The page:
Social media merely reflects this huge change. LADs are not “community leaders” either. They are just better at social media for their age group. Which isn’t mine, BTW.

    It’s interesting that we have all begun to talk about “community” at precisely the point that the conditions in place for any genuine community are under threat from all sides – due to forces which have nothing to do with NI. They are international and global in nature.

    Nevertheless, we retain enough uniqueness that someone like Jamie can be discussed as a serious representative of anything at all, even the fictitious “communities” in our heads.

  • Dixie Elliott

    Jamie will, like Dick Dastardly’s Muttley, be forever known as Willie Frazer’s sidekick…

  • Comrade Stalin


    Paisley practiced his speaking/oratory as a youth and his hardline views were built on a firm background of theological study. That’s not to defend those views; but the framework was there.

    Bryson doesn’t have this. I don’t think his (slight) speech impediment is the issue; I think the problem is that he just doesn’t have the kind of insane fanatical commitment that Paisley did. He contradicts himself routinely because he’s half-assed about it all. Paisley kept his message simple.

  • Carey

    That’s rather my point, Comrade Stalin: whether or not Jamie has the tongue of Angels or a mastery of social media which could propel him the Fortune 500, two necessary pre-conditions are not in place for him to emulate his idol.

    You have certainly identified one of them: he and his generation lack the “sand” of previous ones (and that is not say I admire their predecessors and hope for their return). Not Jamie’s fault. Those convictions came out of the non-digital age and Jamie was simply born too late to fully grasp them, except as an exercise in nostalgia.

    The second, as I have pointed out, is that the “community” Jamie thinks he is appealing to does not exist outside his head. Paisley, for all his faults and flaws, was embedded in a genuine strata of NI society which he understood very very well.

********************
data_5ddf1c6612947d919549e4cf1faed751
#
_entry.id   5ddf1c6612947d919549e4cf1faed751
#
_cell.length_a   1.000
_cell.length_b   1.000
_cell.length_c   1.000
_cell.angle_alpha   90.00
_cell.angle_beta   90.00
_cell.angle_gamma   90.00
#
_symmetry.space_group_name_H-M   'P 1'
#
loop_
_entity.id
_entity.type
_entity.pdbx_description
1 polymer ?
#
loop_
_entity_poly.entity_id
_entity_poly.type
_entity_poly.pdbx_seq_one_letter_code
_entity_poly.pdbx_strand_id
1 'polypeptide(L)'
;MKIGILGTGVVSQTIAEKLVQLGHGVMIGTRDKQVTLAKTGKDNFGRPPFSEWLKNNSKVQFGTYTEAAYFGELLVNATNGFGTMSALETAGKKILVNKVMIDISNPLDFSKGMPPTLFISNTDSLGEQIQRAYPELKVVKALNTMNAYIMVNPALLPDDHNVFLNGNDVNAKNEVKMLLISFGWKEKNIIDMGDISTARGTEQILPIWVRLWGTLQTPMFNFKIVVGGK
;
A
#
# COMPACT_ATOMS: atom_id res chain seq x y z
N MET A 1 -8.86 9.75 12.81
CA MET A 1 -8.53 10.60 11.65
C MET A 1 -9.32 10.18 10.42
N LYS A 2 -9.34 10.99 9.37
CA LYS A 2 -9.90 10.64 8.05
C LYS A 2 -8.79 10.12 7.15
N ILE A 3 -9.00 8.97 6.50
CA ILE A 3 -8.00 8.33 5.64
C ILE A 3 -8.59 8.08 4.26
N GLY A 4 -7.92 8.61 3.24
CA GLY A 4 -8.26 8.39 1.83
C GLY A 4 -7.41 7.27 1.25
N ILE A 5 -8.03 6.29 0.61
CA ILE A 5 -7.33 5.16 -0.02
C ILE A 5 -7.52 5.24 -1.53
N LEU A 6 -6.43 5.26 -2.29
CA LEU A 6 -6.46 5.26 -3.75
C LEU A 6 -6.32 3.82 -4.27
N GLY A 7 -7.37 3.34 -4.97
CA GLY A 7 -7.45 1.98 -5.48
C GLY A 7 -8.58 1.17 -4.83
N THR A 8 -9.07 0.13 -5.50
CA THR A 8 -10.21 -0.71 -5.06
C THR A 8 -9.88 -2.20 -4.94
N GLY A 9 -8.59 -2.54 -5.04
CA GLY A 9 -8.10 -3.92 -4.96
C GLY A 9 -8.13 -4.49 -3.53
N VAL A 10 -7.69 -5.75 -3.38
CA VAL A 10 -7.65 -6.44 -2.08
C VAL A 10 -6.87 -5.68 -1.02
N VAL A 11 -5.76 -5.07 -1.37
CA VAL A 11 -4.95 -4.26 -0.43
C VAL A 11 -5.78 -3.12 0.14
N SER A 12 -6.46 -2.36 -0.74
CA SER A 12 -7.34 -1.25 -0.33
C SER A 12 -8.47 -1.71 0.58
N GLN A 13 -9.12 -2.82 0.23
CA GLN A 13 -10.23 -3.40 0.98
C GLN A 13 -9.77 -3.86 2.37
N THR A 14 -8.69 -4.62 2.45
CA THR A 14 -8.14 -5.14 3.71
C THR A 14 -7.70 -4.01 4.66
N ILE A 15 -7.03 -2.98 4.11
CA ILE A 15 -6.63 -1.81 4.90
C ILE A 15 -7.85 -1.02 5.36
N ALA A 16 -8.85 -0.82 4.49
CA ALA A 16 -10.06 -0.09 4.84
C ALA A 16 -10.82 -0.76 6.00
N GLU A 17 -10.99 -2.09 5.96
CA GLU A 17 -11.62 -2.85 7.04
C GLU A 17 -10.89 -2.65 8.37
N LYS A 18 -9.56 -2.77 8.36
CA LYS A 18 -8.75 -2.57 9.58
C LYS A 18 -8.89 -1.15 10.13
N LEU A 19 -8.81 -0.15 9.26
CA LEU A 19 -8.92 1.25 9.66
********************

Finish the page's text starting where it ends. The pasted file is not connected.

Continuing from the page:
• GEF
  • between the bridges

    ROC ”I really am absolutely baffled as to why people in the north give this immature little boy such publicity? ” Jamie is reality news, his messiahic like metaphilosophy would never make it onto such cerebral platforms as slugger…

  • Morpheus

    “The Belfast Telegraph has been told that the DUP and UUP feared that if anti-Agreement unionists – such as Mr Bryson, victims campaigner Willie Frazer, TUV leader Jim Allister and some victims – could not be convinced, then a deal could not be struck.”

    Hilarious. Political Unionism ran to the bigoted, unelected, unrepresentative mouthpieces who only exist because of the void left by the silence and lack of leadership coming from those who were elected and are paid a tidy amount to lead.

    The DUP ‘negotiating’ team were two high profile OO members (one ex-UDR and one ex-Special Branch ‘man of God’) and a reputed member of The Caleb Foundation (an organisation which objected to 2 manikins holding hands in a shop window as it ‘promoted homosexuality’) and they consulted with Frazer (who accused a primary school of being an IRA HQ because he thought the Italian flag was an Ireland flag) and Bryson (don’t really need to say anything here do I?) to boot? No doubt Winkie and McDonald got their calls to ensure Haass didn’t impact their ’empires’ as well.

    I can’t for the life of me think why the talks failed…

  • Alan N/Ards

    ” ex UDR and ex Special Branch”. What is your point? No mention of ex IRA at the talks.

  • Morpheus

    You are of course right, there were ex-IRA at the talks yet they opted for progress and compromise – what does that tell you?

    I mention ex-UDR and ex-Special Branch because it shows the mindset of those involved (the Never Never Never, not-an-inch, No Surrender mentality) which is not representative of Mr and Mrs Joe Public.